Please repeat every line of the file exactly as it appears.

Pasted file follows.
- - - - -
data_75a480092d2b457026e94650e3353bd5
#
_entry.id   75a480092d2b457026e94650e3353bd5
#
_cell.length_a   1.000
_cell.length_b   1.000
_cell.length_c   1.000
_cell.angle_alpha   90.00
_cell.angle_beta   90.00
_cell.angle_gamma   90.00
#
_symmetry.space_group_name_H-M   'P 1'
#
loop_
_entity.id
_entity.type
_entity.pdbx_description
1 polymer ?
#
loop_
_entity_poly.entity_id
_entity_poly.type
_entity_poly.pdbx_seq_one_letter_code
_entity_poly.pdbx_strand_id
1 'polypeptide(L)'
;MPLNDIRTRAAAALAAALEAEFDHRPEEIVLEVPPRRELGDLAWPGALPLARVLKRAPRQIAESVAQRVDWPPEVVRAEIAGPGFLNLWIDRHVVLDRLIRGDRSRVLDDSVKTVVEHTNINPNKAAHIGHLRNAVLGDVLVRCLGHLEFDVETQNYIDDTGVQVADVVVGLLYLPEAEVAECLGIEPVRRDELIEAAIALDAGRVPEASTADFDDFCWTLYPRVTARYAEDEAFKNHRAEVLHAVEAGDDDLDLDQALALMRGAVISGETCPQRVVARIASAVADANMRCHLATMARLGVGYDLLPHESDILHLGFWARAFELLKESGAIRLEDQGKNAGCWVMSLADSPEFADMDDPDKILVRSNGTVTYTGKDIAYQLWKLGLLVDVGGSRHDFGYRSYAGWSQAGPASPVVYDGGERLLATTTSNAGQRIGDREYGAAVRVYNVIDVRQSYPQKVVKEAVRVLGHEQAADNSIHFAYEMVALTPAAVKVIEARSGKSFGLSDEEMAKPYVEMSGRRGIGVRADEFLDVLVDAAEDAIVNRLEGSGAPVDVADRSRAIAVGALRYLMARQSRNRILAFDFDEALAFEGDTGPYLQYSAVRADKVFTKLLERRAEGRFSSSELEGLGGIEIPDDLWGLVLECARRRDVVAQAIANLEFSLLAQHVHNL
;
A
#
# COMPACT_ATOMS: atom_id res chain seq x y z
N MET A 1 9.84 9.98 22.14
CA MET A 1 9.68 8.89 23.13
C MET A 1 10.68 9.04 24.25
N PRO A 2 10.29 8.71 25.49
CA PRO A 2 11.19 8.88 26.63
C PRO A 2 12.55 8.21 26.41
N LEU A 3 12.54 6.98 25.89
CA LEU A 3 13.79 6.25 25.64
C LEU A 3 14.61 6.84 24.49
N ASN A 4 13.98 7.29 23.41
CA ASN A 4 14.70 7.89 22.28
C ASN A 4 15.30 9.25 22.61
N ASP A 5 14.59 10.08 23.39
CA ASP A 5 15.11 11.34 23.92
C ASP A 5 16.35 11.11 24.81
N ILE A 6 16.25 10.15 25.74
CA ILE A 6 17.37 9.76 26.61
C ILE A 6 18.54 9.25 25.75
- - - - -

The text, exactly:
data_75a480092d2b457026e94650e3353bd5
#
_entry.id   75a480092d2b457026e94650e3353bd5
#
_cell.length_a   1.000
_cell.length_b   1.000
_cell.length_c   1.000
_cell.angle_alpha   90.00
_cell.angle_beta   90.00
_cell.angle_gamma   90.00
#
_symmetry.space_group_name_H-M   'P 1'
#
loop_
_entity.id
_entity.type
_entity.pdbx_description
1 polymer ?
#
loop_
_entity_poly.entity_id
_entity_poly.type
_entity_poly.pdbx_seq_one_letter_code
_entity_poly.pdbx_strand_id
1 'polypeptide(L)'
;MPLNDIRTRAAAALAAALEAEFDHRPEEIVLEVPPRRELGDLAWPGALPLARVLKRAPRQIAESVAQRVDWPPEVVRAEIAGPGFLNLWIDRHVVLDRLIRGDRSRVLDDSVKTVVEHTNINPNKAAHIGHLRNAVLGDVLVRCLGHLEFDVETQNYIDDTGVQVADVVVGLLYLPEAEVAECLGIEPVRRDELIEAAIALDAGRVPEASTADFDDFCWTLYPRVTARYAEDEAFKNHRAEVLHAVEAGDDDLDLDQALALMRGAVISGETCPQRVVARIASAVADANMRCHLATMARLGVGYDLLPHESDILHLGFWARAFELLKESGAIRLEDQGKNAGCWVMSLADSPEFADMDDPDKILVRSNGTVTYTGKDIAYQLWKLGLLVDVGGSRHDFGYRSYAGWSQAGPASPVVYDGGERLLATTTSNAGQRIGDREYGAAVRVYNVIDVRQSYPQKVVKEAVRVLGHEQAADNSIHFAYEMVALTPAAVKVIEARSGKSFGLSDEEMAKPYVEMSGRRGIGVRADEFLDVLVDAAEDAIVNRLEGSGAPVDVADRSRAIAVGALRYLMARQSRNRILAFDFDEALAFEGDTGPYLQYSAVRADKVFTKLLERRAEGRFSSSELEGLGGIEIPDDLWGLVLECARRRDVVAQAIANLEFSLLAQHVHNL
;
A
#
# COMPACT_ATOMS: atom_id res chain seq x y z
N MET A 1 9.84 9.98 22.14
CA MET A 1 9.68 8.89 23.13
C MET A 1 10.68 9.04 24.25
N PRO A 2 10.29 8.71 25.49
CA PRO A 2 11.19 8.88 26.63
C PRO A 2 12.55 8.21 26.41
N LEU A 3 12.54 6.98 25.89
CA LEU A 3 13.79 6.25 25.64
C LEU A 3 14.61 6.84 24.49
N ASN A 4 13.98 7.29 23.41
CA ASN A 4 14.70 7.89 22.28
C ASN A 4 15.30 9.25 22.61
N ASP A 5 14.59 10.08 23.39
CA ASP A 5 15.11 11.34 23.92
C ASP A 5 16.35 11.11 24.81
N ILE A 6 16.25 10.15 25.74
CA ILE A 6 17.37 9.76 26.61
C ILE A 6 18.54 9.25 25.75